“Nothing but refugee rumors,” sneered President Kennedy’s National Security advisor, McGeorge Bundy on ABC’s Issues and Answers on October 14, 1962. “Nothing in Cuba presents a threat to the United States,” continued the Ivy League luminary, barely masking his scorn for these hot-headed and deceitful Cuban refugees. “There’s no likelihood that the Soviets or Cubans would try and install an offensive capability in Cuba,” he scoffed.
And for all the thanks the Cubans exiles got:
“There’s fifty-odd-thousand Cuban refugees in this country,” sneered President Kennedy himself the following day, “all living for the day when we go to war with Cuba. They’re the ones putting out this kind of stuff.”
Exactly 48 hours later, U-2 photos sat on President Kennedy’s desk revealing about fifty of those “refugee rumors,” studding the entire island of Cuba. Ten of the “rumors” were medium and intermediate range ballistic missiles bases, the rest were airfields for Soviet bombers and other military bases. Given the relative populations of Cuba and Iraq, the Russians put more “boots on the ground” in Cuba in 1962 than we put in Iraq in 2003-04
But naturally no “scholar” ever calls it a “Soviet occupation” of Cuba. And naturally Fidel Castro and Che Guevara, who welcomed these Soviet colonizers (especially their helicopters, tanks and flamethrowers to stomp out Cuba’s rural rebels) still carry the label in all scholarly circles as “nationalists” and “anti-imperialists.”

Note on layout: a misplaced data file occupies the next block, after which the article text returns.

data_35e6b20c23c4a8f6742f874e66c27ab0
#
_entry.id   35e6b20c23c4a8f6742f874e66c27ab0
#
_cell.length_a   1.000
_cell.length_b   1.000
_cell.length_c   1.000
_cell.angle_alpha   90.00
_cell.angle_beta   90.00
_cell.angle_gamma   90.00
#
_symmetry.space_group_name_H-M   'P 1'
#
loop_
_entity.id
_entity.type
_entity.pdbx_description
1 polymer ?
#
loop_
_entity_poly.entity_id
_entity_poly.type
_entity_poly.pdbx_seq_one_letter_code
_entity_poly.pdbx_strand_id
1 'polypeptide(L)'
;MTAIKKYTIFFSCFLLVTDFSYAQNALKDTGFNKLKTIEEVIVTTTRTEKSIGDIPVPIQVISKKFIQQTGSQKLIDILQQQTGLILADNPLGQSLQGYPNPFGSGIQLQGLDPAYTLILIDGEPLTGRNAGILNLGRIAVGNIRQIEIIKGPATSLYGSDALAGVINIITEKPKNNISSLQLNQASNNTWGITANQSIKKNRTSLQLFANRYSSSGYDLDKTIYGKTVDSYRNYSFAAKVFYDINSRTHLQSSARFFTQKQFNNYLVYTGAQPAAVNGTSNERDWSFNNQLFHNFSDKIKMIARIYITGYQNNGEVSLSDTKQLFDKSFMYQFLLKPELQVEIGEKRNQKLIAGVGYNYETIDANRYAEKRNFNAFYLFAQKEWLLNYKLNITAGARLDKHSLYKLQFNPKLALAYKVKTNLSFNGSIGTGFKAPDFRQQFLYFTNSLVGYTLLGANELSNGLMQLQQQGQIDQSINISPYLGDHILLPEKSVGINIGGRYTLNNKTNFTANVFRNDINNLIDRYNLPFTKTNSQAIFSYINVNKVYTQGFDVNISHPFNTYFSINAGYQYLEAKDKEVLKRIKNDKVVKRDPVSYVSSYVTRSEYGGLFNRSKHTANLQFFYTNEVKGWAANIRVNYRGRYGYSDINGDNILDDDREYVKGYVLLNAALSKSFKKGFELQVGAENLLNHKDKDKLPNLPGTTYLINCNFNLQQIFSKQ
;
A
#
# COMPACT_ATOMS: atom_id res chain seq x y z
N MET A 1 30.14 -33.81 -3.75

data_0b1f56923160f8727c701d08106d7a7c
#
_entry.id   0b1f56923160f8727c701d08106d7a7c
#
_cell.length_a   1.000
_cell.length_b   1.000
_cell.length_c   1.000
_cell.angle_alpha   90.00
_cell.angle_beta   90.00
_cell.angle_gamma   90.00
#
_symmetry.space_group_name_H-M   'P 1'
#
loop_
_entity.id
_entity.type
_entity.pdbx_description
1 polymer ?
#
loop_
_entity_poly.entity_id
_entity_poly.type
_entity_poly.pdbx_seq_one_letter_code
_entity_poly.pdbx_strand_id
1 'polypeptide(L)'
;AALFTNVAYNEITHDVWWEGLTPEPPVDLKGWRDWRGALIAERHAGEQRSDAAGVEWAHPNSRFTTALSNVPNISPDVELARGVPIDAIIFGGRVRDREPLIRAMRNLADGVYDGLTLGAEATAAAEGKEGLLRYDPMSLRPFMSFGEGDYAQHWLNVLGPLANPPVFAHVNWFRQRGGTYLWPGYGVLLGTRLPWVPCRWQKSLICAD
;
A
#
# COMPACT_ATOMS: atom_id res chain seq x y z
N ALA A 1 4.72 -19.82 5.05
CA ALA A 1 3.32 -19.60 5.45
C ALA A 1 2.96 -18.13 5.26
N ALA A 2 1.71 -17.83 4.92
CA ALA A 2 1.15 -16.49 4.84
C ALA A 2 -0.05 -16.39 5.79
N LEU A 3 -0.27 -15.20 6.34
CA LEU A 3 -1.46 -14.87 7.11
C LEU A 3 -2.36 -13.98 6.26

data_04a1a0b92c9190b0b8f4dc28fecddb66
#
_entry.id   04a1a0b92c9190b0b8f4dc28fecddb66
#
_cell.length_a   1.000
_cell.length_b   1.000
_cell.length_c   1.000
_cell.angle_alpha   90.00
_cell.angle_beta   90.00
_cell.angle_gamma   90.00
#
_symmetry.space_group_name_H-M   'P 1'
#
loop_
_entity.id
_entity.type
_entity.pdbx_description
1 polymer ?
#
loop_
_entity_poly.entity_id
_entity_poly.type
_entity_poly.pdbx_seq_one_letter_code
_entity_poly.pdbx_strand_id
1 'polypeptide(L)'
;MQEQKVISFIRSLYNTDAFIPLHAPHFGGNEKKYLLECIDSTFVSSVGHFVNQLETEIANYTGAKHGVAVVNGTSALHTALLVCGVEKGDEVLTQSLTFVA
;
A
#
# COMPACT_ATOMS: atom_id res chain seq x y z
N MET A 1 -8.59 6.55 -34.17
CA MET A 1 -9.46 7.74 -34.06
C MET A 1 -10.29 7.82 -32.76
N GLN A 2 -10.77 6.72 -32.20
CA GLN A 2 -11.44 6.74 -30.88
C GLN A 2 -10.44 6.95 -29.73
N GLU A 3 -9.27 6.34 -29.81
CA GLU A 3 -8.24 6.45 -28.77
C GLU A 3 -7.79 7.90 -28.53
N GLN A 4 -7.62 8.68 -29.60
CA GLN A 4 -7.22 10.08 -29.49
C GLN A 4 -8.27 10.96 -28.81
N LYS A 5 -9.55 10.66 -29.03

“Our intelligence on this is very good and very hard” stressed Kennedy’s Undersecretary of State George Ball to allay the fears of Republicans scaremongers in early October 1962.
The infatuated media of the day naturally had Camelot’s back. “The U.S. has an elaborate system of surveillance by sea, by air and by land,” wrote Walter Lippmann on Oct. 10, 1962. “Little of military interest can happen without our knowing it. We do not have to guess. We know.”
Lippmann’s sagacity on Cuban matters was apparently held in high esteem within the Beltway. Three years earlier, after all, he’d asserted in the Washington Post that: “It would be a great mistake even to intimate that Castro’s Cuba has any real prospect of becoming a Soviet satellite.”